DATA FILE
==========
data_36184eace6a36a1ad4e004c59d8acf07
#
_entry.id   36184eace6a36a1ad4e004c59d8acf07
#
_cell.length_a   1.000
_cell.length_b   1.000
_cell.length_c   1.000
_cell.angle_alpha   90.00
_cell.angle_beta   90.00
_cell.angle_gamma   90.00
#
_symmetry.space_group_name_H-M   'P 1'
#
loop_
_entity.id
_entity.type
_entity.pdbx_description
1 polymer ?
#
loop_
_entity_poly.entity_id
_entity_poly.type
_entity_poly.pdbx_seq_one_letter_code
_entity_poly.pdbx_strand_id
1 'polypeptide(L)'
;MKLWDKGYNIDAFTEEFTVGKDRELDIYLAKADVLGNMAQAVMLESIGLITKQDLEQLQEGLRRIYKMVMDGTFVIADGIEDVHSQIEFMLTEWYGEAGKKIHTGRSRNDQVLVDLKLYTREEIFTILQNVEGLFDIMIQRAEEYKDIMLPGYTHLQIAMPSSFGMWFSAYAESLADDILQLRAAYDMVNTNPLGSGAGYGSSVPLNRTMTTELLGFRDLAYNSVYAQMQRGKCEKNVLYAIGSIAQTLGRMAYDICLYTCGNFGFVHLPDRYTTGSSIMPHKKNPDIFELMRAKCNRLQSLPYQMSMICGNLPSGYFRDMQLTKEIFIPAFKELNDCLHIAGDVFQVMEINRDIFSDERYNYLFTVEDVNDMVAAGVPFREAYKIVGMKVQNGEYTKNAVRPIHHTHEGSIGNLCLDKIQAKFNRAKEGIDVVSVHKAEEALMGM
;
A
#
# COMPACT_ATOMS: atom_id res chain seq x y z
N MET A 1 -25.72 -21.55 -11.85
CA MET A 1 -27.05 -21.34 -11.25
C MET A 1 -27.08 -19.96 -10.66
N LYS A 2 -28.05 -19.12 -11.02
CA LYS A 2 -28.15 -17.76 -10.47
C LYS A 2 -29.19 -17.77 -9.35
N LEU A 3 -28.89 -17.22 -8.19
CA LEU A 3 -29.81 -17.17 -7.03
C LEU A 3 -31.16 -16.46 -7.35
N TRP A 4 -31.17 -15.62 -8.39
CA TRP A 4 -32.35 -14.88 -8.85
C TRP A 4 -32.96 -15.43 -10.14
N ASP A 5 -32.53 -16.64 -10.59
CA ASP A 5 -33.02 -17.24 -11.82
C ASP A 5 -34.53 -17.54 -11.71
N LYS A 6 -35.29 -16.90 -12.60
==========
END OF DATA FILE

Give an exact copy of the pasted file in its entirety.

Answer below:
data_36184eace6a36a1ad4e004c59d8acf07
#
_entry.id   36184eace6a36a1ad4e004c59d8acf07
#
_cell.length_a   1.000
_cell.length_b   1.000
_cell.length_c   1.000
_cell.angle_alpha   90.00
_cell.angle_beta   90.00
_cell.angle_gamma   90.00
#
_symmetry.space_group_name_H-M   'P 1'
#
loop_
_entity.id
_entity.type
_entity.pdbx_description
1 polymer ?
#
loop_
_entity_poly.entity_id
_entity_poly.type
_entity_poly.pdbx_seq_one_letter_code
_entity_poly.pdbx_strand_id
1 'polypeptide(L)'
;MKLWDKGYNIDAFTEEFTVGKDRELDIYLAKADVLGNMAQAVMLESIGLITKQDLEQLQEGLRRIYKMVMDGTFVIADGIEDVHSQIEFMLTEWYGEAGKKIHTGRSRNDQVLVDLKLYTREEIFTILQNVEGLFDIMIQRAEEYKDIMLPGYTHLQIAMPSSFGMWFSAYAESLADDILQLRAAYDMVNTNPLGSGAGYGSSVPLNRTMTTELLGFRDLAYNSVYAQMQRGKCEKNVLYAIGSIAQTLGRMAYDICLYTCGNFGFVHLPDRYTTGSSIMPHKKNPDIFELMRAKCNRLQSLPYQMSMICGNLPSGYFRDMQLTKEIFIPAFKELNDCLHIAGDVFQVMEINRDIFSDERYNYLFTVEDVNDMVAAGVPFREAYKIVGMKVQNGEYTKNAVRPIHHTHEGSIGNLCLDKIQAKFNRAKEGIDVVSVHKAEEALMGM
;
A
#
# COMPACT_ATOMS: atom_id res chain seq x y z
N MET A 1 -25.72 -21.55 -11.85
CA MET A 1 -27.05 -21.34 -11.25
C MET A 1 -27.08 -19.96 -10.66
N LYS A 2 -28.05 -19.12 -11.02
CA LYS A 2 -28.15 -17.76 -10.47
C LYS A 2 -29.19 -17.77 -9.35
N LEU A 3 -28.89 -17.22 -8.19
CA LEU A 3 -29.81 -17.17 -7.03
C LEU A 3 -31.16 -16.46 -7.35
N TRP A 4 -31.17 -15.62 -8.39
CA TRP A 4 -32.35 -14.88 -8.85
C TRP A 4 -32.96 -15.43 -10.14
N ASP A 5 -32.53 -16.64 -10.59
CA ASP A 5 -33.02 -17.24 -11.82
C ASP A 5 -34.53 -17.54 -11.71
N LYS A 6 -35.29 -16.90 -12.60